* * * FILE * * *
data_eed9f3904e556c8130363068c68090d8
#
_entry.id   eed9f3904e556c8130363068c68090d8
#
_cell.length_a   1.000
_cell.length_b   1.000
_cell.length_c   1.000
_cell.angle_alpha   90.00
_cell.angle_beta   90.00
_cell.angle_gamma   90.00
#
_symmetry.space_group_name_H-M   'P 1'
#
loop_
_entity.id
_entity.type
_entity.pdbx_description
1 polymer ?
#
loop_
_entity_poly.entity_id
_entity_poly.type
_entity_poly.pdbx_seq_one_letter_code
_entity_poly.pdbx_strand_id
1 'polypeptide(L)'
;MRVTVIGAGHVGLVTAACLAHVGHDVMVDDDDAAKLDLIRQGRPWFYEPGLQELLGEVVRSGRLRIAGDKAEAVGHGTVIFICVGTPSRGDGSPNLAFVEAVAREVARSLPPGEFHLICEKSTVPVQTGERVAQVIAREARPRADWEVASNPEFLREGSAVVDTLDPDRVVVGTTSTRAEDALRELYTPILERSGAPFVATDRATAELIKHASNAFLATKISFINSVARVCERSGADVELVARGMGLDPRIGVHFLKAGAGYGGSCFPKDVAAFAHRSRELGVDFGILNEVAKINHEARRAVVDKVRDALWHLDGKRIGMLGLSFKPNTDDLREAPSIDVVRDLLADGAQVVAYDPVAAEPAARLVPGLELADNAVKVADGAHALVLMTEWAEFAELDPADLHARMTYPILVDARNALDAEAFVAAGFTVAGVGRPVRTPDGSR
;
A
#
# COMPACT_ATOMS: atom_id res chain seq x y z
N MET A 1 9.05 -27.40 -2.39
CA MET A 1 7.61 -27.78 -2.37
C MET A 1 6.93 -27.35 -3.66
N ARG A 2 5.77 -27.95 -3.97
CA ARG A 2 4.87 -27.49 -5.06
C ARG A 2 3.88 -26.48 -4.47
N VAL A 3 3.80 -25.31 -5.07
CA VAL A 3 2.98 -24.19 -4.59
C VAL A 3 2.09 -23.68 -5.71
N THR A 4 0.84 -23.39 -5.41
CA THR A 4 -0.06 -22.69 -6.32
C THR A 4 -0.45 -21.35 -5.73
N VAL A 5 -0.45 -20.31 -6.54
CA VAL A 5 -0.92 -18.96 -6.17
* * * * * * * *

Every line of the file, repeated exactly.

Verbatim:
data_eed9f3904e556c8130363068c68090d8
#
_entry.id   eed9f3904e556c8130363068c68090d8
#
_cell.length_a   1.000
_cell.length_b   1.000
_cell.length_c   1.000
_cell.angle_alpha   90.00
_cell.angle_beta   90.00
_cell.angle_gamma   90.00
#
_symmetry.space_group_name_H-M   'P 1'
#
loop_
_entity.id
_entity.type
_entity.pdbx_description
1 polymer ?
#
loop_
_entity_poly.entity_id
_entity_poly.type
_entity_poly.pdbx_seq_one_letter_code
_entity_poly.pdbx_strand_id
1 'polypeptide(L)'
;MRVTVIGAGHVGLVTAACLAHVGHDVMVDDDDAAKLDLIRQGRPWFYEPGLQELLGEVVRSGRLRIAGDKAEAVGHGTVIFICVGTPSRGDGSPNLAFVEAVAREVARSLPPGEFHLICEKSTVPVQTGERVAQVIAREARPRADWEVASNPEFLREGSAVVDTLDPDRVVVGTTSTRAEDALRELYTPILERSGAPFVATDRATAELIKHASNAFLATKISFINSVARVCERSGADVELVARGMGLDPRIGVHFLKAGAGYGGSCFPKDVAAFAHRSRELGVDFGILNEVAKINHEARRAVVDKVRDALWHLDGKRIGMLGLSFKPNTDDLREAPSIDVVRDLLADGAQVVAYDPVAAEPAARLVPGLELADNAVKVADGAHALVLMTEWAEFAELDPADLHARMTYPILVDARNALDAEAFVAAGFTVAGVGRPVRTPDGSR
;
A
#
# COMPACT_ATOMS: atom_id res chain seq x y z
N MET A 1 9.05 -27.40 -2.39
CA MET A 1 7.61 -27.78 -2.37
C MET A 1 6.93 -27.35 -3.66
N ARG A 2 5.77 -27.95 -3.97
CA ARG A 2 4.87 -27.49 -5.06
C ARG A 2 3.88 -26.48 -4.47
N VAL A 3 3.80 -25.31 -5.07
CA VAL A 3 2.98 -24.19 -4.59
C VAL A 3 2.09 -23.68 -5.71
N THR A 4 0.84 -23.39 -5.41
CA THR A 4 -0.06 -22.69 -6.32
C THR A 4 -0.45 -21.35 -5.73
N VAL A 5 -0.45 -20.31 -6.54
CA VAL A 5 -0.92 -18.96 -6.17